The FDA’s new final rules on gluten-free labeling went into effect on September 4, 2013. Manufacturers have until August 5, 2014 to comply with the FDA’s new rules. Many manufacturers currently label their food with a "gluten-free" labeling claim. However, there is no current regulatory definition for the "gluten-free" claim in the United States. According to the FDA, "Establishing a definition of the term ‘gluten-free,’ and uniform conditions for its use in food labeling, will help ensure that individuals with celiac disease are not misled and are provided with truthful and accurate information with respect to foods so labeled."
The FDA rule defines and sets conditions on the voluntary use of the term "gluten-free" on foods, as follows:
Foods that inherently do not contain gluten (e.g., raw carrots or grapefruit juice) may use the "gluten-free" claim;
Foods with any whole, gluten-containing grains (e.g., spelt wheat) as ingredients may not use the claim;
Foods with gluten-containing grains that are refined but still contain gluten (e.g., wheat flour) may not use the claim;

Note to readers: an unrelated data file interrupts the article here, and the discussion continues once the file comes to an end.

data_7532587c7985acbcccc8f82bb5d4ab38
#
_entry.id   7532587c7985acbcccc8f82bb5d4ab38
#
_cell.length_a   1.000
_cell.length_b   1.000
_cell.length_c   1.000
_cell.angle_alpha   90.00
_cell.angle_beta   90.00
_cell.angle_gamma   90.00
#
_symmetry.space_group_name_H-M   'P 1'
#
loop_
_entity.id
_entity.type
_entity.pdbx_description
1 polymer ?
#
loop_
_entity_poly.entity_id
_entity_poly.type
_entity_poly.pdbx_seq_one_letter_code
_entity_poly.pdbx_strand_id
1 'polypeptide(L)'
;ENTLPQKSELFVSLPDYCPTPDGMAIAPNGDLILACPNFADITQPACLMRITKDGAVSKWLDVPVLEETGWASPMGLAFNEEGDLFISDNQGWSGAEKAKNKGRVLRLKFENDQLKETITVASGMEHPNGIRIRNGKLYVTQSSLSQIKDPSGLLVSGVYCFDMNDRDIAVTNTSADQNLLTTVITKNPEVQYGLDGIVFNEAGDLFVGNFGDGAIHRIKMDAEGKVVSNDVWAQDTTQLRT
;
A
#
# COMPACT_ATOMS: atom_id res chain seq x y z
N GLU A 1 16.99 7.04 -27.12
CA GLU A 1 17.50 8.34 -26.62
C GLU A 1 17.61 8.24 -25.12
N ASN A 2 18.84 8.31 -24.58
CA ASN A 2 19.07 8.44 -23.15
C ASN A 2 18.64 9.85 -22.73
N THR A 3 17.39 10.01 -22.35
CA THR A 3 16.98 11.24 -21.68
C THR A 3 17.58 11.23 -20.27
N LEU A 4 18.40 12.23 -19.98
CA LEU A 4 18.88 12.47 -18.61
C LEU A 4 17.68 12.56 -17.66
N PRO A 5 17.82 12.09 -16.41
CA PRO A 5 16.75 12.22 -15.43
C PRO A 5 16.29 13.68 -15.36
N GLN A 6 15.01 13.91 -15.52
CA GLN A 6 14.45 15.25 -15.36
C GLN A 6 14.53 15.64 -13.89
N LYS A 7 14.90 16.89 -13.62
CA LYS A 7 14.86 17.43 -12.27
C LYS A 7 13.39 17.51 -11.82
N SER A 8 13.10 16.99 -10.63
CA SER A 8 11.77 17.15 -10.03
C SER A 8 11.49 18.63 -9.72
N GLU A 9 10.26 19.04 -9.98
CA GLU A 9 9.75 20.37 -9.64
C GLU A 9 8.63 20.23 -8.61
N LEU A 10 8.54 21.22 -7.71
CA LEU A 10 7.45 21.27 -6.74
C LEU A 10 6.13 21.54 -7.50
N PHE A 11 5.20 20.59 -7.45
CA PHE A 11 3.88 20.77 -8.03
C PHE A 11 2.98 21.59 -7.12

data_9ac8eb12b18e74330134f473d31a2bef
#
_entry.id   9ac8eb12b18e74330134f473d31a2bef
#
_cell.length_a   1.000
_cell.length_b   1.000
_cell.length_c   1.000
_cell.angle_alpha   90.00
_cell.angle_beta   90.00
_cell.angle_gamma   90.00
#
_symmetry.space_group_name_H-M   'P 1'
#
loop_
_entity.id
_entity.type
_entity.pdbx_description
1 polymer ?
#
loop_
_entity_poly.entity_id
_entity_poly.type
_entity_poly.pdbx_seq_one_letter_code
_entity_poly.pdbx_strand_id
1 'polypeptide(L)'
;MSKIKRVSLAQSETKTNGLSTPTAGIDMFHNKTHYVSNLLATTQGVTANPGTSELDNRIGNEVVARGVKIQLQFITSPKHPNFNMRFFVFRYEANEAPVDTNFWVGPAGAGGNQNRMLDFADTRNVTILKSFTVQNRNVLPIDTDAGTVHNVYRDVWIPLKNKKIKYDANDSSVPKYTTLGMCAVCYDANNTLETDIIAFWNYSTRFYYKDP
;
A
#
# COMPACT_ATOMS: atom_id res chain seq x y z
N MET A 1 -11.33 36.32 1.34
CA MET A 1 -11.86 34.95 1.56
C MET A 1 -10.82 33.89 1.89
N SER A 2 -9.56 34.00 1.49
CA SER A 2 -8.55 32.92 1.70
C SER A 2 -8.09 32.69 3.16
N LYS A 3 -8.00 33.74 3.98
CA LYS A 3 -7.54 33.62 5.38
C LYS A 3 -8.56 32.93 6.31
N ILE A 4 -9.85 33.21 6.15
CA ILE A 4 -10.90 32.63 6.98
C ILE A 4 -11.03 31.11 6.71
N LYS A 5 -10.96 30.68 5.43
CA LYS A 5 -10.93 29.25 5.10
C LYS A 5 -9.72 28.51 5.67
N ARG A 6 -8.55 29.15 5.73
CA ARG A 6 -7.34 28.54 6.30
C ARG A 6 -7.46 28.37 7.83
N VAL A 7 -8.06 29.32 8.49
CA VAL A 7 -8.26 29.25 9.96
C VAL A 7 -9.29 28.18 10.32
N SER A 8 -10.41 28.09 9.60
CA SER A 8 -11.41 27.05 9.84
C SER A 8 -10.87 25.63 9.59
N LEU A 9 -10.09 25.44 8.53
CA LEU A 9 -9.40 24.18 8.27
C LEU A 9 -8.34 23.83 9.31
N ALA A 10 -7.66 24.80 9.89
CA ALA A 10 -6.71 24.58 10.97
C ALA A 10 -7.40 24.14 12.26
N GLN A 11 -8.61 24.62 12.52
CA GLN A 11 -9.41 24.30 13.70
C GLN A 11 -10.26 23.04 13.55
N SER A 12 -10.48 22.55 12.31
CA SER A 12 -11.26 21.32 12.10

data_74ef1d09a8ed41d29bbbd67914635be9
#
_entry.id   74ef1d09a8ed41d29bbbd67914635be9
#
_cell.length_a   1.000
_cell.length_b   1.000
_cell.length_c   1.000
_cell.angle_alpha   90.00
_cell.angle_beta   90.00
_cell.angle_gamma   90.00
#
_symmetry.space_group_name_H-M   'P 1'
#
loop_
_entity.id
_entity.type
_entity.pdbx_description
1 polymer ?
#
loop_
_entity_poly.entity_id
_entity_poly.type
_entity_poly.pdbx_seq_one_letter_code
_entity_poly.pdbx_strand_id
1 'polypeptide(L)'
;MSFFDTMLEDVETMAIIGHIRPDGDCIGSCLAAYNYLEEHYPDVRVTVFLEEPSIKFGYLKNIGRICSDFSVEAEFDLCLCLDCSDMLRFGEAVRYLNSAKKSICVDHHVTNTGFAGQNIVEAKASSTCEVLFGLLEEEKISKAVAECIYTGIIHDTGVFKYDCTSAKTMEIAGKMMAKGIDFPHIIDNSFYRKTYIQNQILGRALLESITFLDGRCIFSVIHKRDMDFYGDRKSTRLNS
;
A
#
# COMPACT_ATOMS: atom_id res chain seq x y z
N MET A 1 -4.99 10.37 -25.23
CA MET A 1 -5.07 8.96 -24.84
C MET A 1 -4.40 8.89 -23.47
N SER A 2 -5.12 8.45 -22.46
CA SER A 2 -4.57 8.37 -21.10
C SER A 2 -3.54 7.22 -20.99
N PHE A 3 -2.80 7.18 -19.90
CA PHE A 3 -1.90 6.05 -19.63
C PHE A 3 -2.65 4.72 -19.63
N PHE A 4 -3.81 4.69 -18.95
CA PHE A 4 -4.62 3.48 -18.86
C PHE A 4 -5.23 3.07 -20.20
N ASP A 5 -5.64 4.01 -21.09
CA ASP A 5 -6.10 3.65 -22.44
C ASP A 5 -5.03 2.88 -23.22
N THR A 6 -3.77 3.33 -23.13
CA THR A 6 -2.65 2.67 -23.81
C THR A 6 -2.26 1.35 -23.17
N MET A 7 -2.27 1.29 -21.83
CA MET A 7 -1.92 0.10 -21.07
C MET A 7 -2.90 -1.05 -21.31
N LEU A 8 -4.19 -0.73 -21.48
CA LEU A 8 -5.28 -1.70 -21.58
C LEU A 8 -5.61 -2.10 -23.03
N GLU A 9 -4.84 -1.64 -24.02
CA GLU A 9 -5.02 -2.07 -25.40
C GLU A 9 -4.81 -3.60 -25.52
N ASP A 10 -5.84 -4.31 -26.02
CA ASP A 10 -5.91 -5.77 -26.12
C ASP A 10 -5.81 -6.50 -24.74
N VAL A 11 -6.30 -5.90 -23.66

Foods with gluten-containing grains that have been refined in such a way to remove the gluten may use the claim, so long as the food contains less than 20 ppm gluten and has less than 20 mg gluten per kg (e.g. wheat starch); and,
Foods may not use the claim if they contain 20 ppm or more gluten as a result of cross-contact with gluten containing grains.
Foods labeled as "without gluten," "free of gluten" or "no gluten" also fall within the scope of the rule. Read more about the rule here.
Labeling Action Items
Anyone affixing a "gluten-free" or similar label on food products should ensure that the product complies with the FDA’s new rules. The final rule does not specifically require manufacturers to test for the presence of gluten in their starting ingredients or finished foods labeled gluten-free. However, manufacturers are responsible for ensuring that foods bearing a gluten-free claim meet the requirements of the final rule. The FDA has stated that it "may use the full range of its routine post-market monitoring activities to enforce the final rule on gluten-free food labeling." This would include manufacturing facility inspection, food label reviews and follow up on industry/consumer complaints.